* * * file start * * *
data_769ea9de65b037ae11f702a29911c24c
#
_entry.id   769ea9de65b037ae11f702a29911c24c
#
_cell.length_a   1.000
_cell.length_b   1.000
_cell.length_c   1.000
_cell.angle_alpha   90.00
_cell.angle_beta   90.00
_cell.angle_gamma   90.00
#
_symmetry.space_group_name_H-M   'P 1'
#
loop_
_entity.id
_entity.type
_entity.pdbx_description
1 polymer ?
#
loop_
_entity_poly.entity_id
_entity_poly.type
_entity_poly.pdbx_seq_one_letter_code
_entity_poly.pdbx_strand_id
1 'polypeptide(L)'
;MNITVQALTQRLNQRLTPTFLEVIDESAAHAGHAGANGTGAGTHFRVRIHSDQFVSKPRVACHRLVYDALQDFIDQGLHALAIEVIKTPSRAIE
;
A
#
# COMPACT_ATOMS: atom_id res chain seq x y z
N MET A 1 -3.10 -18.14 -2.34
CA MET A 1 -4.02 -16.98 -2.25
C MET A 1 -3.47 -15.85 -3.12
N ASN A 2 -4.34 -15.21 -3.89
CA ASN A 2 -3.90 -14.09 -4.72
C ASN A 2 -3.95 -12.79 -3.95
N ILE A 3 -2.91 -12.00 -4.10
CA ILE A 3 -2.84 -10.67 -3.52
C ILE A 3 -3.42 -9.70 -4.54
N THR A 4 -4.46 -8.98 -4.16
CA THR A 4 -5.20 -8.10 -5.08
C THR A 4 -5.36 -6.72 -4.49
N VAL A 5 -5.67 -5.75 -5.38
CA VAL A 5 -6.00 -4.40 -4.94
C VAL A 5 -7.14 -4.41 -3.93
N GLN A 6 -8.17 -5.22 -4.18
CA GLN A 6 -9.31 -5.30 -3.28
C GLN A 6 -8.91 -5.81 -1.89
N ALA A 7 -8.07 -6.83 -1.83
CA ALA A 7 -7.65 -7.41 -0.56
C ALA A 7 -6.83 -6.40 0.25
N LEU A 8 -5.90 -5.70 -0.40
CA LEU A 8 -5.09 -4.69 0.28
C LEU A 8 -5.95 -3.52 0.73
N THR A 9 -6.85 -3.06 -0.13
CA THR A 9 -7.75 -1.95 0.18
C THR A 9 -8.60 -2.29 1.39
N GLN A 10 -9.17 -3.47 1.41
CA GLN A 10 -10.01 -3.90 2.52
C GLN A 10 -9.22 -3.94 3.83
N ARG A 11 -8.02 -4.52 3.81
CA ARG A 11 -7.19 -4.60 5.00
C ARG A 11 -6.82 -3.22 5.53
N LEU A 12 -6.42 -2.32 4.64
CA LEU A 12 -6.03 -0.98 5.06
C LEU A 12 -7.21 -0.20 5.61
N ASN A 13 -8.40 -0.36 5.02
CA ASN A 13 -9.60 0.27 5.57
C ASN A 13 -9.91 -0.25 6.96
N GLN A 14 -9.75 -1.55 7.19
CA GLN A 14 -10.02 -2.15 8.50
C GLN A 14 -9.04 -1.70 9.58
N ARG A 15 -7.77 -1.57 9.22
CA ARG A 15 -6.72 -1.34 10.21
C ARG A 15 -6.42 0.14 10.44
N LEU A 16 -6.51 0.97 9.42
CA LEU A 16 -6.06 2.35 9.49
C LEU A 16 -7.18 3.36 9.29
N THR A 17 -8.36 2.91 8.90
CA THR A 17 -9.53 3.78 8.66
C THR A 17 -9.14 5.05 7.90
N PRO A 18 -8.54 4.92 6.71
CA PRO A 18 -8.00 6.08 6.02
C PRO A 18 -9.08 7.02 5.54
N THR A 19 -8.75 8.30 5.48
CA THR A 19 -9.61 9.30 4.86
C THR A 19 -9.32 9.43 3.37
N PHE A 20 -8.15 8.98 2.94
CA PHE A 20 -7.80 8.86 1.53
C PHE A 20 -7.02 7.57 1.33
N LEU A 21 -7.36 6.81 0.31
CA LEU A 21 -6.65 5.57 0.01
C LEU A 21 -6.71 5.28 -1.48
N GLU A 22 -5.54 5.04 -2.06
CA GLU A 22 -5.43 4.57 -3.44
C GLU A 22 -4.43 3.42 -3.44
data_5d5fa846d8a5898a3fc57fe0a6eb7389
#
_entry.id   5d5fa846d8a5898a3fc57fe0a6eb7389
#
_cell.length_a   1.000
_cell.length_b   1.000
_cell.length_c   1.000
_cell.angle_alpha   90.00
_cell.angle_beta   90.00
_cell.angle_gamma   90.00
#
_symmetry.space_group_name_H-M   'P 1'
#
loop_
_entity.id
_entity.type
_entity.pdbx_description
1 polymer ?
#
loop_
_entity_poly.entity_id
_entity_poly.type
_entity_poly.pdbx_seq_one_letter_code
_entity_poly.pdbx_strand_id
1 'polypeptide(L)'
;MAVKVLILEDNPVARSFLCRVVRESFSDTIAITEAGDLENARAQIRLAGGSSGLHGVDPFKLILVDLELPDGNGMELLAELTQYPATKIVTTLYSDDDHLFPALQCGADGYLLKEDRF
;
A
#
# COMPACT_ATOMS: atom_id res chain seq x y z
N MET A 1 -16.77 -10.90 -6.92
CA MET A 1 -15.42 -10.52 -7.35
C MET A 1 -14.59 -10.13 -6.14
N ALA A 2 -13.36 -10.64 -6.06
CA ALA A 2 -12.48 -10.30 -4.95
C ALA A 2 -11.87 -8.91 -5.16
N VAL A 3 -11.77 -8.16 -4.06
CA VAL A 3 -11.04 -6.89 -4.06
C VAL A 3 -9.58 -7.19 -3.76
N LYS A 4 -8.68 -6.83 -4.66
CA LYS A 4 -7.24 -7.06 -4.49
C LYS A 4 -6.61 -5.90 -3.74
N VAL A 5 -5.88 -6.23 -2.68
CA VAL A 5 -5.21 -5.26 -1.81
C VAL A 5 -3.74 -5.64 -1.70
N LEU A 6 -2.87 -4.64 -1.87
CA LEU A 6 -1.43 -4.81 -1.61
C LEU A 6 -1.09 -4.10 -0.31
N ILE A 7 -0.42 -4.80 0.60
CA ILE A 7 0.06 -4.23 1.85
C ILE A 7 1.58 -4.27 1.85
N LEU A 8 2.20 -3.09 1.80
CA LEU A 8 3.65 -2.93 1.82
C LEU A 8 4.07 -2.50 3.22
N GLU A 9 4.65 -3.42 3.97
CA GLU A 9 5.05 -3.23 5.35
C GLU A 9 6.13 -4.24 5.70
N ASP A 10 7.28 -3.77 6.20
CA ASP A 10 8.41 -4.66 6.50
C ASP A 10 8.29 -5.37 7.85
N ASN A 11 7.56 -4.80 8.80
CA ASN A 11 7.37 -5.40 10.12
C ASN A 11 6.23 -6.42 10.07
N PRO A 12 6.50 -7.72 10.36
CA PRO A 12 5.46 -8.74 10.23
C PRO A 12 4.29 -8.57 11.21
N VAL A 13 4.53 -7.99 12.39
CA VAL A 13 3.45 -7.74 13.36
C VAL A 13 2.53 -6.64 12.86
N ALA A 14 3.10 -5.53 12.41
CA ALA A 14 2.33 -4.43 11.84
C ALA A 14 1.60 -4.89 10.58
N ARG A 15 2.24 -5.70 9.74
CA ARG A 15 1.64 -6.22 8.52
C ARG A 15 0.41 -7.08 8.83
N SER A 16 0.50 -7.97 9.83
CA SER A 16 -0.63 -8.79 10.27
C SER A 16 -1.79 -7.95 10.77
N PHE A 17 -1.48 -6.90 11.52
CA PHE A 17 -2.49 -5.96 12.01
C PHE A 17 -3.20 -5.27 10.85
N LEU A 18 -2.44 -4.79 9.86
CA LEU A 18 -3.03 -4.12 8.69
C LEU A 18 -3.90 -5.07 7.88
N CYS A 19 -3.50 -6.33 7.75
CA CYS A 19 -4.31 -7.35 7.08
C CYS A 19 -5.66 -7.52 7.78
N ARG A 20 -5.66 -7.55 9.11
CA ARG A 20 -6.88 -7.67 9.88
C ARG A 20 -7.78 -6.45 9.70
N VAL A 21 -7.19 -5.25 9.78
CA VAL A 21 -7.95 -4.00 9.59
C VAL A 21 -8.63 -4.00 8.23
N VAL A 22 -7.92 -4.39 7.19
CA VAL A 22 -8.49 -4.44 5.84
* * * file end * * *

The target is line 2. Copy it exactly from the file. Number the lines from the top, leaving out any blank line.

#